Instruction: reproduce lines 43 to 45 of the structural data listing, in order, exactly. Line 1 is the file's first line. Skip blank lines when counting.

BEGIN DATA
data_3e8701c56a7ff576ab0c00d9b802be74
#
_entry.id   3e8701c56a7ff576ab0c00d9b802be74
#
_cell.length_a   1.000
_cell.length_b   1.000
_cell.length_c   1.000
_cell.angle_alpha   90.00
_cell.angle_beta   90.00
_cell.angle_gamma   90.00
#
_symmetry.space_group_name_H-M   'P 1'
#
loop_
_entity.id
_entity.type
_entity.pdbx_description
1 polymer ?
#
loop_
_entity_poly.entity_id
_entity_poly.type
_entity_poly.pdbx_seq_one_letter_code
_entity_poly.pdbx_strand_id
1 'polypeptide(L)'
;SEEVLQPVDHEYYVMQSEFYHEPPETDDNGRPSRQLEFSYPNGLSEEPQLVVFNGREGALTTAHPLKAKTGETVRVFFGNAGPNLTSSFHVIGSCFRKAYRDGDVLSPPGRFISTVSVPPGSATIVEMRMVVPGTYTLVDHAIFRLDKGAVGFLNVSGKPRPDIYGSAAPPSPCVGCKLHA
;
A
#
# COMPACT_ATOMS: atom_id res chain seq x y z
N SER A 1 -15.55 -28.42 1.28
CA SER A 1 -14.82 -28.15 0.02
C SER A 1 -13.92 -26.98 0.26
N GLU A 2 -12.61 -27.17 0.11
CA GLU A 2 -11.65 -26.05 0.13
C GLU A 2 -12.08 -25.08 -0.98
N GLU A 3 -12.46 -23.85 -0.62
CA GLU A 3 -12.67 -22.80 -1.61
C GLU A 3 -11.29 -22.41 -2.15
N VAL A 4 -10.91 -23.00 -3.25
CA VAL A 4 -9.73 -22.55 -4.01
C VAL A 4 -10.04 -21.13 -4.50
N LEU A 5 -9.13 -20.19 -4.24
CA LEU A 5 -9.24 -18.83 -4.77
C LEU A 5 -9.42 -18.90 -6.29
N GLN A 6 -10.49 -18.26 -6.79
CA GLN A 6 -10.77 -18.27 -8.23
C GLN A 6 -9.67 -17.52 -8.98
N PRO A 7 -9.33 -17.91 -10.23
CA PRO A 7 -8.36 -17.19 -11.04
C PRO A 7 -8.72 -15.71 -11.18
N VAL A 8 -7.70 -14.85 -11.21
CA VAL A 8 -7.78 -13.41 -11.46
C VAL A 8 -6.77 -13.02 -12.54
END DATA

N LEU A 5 -9.13 -20.19 -4.24
CA LEU A 5 -9.24 -18.83 -4.77
C LEU A 5 -9.42 -18.90 -6.29